That principle is referred to as the Practical Imperative. The fact that Nick and Marlee used the jurors to achieve their end-game is unacceptable as it violates that principle. Finally, Kant also spoke of obeying “...rules out of a sense of duty” (Thiroux and Krasemann 55). The Duty Ethics followed by Kantians that people must do something moral out of a sense of duty rather than an inclination. Judge Harkin represented this when he reprimanded or lectured Nick on civic duty when he acted as if he wanted to dodge jury duty.
Hypothetical imperative is made of experiences, if you want x then you do y. Categorical imperative is what one ought to do, it is absolute duty. Our moral duties are categorical because they imply to us unconditionally, whether we want to or not, we know that we ought to do it. The imperative is what tells us right from wrong in what we do. As Kant is trying to show, skill has nothing to do with morality. These commands are so people can follow them, so that we know what we ought to do.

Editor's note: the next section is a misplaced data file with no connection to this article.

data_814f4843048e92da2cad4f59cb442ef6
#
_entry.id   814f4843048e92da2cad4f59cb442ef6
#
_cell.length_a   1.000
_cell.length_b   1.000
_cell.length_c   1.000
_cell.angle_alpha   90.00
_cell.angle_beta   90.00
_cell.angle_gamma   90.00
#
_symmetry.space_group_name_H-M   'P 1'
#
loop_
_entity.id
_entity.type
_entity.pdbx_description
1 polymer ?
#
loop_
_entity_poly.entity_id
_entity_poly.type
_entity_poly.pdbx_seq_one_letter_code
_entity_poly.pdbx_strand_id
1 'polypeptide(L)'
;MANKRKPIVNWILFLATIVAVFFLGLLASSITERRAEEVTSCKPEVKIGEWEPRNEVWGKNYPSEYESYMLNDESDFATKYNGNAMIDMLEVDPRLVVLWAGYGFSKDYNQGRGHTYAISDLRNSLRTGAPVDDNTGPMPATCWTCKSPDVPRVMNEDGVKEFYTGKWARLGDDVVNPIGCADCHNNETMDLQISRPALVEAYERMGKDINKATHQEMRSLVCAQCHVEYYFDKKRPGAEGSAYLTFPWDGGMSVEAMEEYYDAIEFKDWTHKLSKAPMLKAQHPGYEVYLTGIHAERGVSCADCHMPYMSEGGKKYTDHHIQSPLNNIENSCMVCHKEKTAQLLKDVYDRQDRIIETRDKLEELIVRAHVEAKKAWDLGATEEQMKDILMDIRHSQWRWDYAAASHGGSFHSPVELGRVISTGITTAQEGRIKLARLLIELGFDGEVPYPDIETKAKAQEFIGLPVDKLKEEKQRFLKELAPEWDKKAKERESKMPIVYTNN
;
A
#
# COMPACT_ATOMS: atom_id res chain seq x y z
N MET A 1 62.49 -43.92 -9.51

Immanuel Kant introduces the concept of the Categorical Imperative in his Groundwork of the Metaphysics of Morals as the supreme principle of morality. The supreme principle of morality, posits Kant, is a moral law that is universal, unconditional, and from where we can derive all morality; hence, it must be adequate to inform all moral conduct (G 4:417). In formulating the categorical imperative, Kant develops the Formula of Humanity, which is as follows; “so act that you use humanity, whether in your own person or in the person of any other, always at the same time as an end, never merely as a means” (G 4:429). The Formula of Humanity, then, is a candidate for the formulation of the supreme principle of morality. The Formula of Humanity
Hypothetical imperatives take the form of if you want X, you should do Y (Frederick 4). For example, if you want to become a doctor then you have to study. This hypothetical imperative not only tells us what to do but how to achieve our goal. Another example can be in a business setting. The owner of the company wants to keep a good reputation, in order to do so he should abstain from any violations or illegal actions that could taint his reputation.